Latest posts by Vada That (see all)
- Preview: Mother’s Ruin: Speaks & Shows at Turn on Fest, Hope Mill Theatre, Manchester - 4 January, 2020
- Great January sale dining offers in Manchester - 28 December, 2019
- Preview: Barbie Green officially opens in Barbican, London - 17 December, 2019
A former Conservative Party Chairman has called for Government intervention in the Church of England’s rules against gay priests marrying. Lord Fowler, who was health secretary from 1981 to 1987 under Margaret Thatcher’s premiership, said LGBT+ clergy who choose to wed should not be disciplined by C of E leaders.
On Valentine’s Day this year the House of Bishops issued a ruling saying that members of its clergy must not marry their same-sex partners, even though the Church permits them to enter civil partnerships. After Canon Jeremy Pemberton defied the ban and married his long term partner at a registry office in April, the Church stripped him of his right to officiate as a priest in Nottinghamshire.
Lord Fowler, who as Norman Fowler spearheaded the 1980s’ ‘Don’t Die of Ignorance’ AIDS campaign and is patron of the British HIV Association, asked the Government if it could step in to try and help resolve the issue.
Speaking in the House of Lords, he warned that the treatment of Canon Pemberton could be repeated as other gay priests disobeyed the CofE’s edict on same-sex marriage:
‘Given that there are other clergymen at similar risk, will the minister as a matter of goodwill look at the position here and see if there is anything that could be done to help reconcile the difficulties?’ he asked.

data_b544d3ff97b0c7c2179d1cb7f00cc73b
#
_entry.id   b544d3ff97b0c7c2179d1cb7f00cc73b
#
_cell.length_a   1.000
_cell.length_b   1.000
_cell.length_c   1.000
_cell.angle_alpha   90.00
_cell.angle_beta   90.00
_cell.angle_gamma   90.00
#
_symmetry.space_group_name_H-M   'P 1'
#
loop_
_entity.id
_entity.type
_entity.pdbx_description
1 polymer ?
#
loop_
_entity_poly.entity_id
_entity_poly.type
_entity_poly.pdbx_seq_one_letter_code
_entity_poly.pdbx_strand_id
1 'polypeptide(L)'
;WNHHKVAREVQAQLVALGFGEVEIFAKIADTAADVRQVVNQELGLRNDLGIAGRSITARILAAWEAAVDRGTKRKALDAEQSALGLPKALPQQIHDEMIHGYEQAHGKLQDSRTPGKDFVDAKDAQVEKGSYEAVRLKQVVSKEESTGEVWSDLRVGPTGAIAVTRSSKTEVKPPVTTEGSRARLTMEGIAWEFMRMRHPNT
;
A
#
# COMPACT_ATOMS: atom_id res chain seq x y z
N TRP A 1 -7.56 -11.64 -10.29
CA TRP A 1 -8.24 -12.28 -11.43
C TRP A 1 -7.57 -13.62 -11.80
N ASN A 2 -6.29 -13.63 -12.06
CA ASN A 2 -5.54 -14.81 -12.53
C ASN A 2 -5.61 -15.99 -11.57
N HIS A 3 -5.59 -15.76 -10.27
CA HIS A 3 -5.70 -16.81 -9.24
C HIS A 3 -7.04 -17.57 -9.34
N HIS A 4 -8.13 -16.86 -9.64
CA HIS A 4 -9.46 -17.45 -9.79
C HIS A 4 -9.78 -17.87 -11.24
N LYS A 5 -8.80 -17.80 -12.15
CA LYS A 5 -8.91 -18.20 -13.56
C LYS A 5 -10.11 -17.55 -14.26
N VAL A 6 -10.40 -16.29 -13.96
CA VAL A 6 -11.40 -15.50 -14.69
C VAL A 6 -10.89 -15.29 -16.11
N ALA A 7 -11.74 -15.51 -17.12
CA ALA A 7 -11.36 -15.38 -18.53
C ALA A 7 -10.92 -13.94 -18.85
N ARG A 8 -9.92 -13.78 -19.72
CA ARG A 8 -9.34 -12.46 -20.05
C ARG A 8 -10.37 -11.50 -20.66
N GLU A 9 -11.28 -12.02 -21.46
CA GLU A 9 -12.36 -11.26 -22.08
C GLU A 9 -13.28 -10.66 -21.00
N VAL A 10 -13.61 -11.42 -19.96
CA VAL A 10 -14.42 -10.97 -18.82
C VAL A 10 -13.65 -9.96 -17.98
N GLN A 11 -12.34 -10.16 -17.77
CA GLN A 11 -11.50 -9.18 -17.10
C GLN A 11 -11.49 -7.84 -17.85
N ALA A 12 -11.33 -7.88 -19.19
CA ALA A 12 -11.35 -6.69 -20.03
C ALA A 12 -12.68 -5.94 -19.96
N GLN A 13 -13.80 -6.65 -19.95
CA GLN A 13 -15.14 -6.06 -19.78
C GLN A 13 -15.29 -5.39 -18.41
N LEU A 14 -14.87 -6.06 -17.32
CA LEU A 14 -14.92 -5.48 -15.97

Last month The Rt Rev Richard Inwood, acting Bishop of Southwell and Nottingham, revoked Canon Pemberton’s permission to minister in the area as ‘same-sex marriage is clearly at variance with the teaching of the Church of England’.
As well as being told he could no longer practice in Nottinghamshire, Canon Pemberton was blocked for promotion as an NHS chaplain. But responding to Lord Fowler’s request, the Government’s House of Lords spokeswoman for women and equalities, Lady Northover, said the C of E’s stance on gay clergy marrying was a matter for the Church itself to decide on. However, she said she believed the CofE was making progress with its policies on equal rights.
‘Things can evolve. It is good to see, for example, that we should soon see women bishops,’ she said, referring to the recent decision made by the CofE’s General Synod.
Last night gay C of E priest Chris Newlands, Vicar of Lancaster, told Vada: ‘It’s such a shame that this talk of government intervention is necessary.
‘When you think about it, it’s extraordinary that the House of Lords is now ahead of the Church in its support of same sex marriage.
‘Going back to the 1960s, the Church led the way forwards in calling to legalise homosexuality.
‘Now it seems to want to turn back the tide in terms of equality. But, as King Canute proved, it won’t work.’
The Rev Newlands, who is in a civil partnership, once described the C of E as ‘institutionally homophobic’. During a House of Lords debate on same sex marriage in June last year, Lord Fowler, a former trustee of the Terrence Higgins Trust, said: ‘Parliament should value people equally in the law and enabling same-sex marriage removes a current inequity.
‘I believe that there are many gay and lesbian couples who want more than civil partnership.
‘We should recognise that there are many deeply religious gay and lesbian couples, including people in the church, who want the commitment that marriage offers.’
Lord Fowler’s latest book, Aids: Don’t Die of Prejudice, was published on 10 June 2014 by Biteback.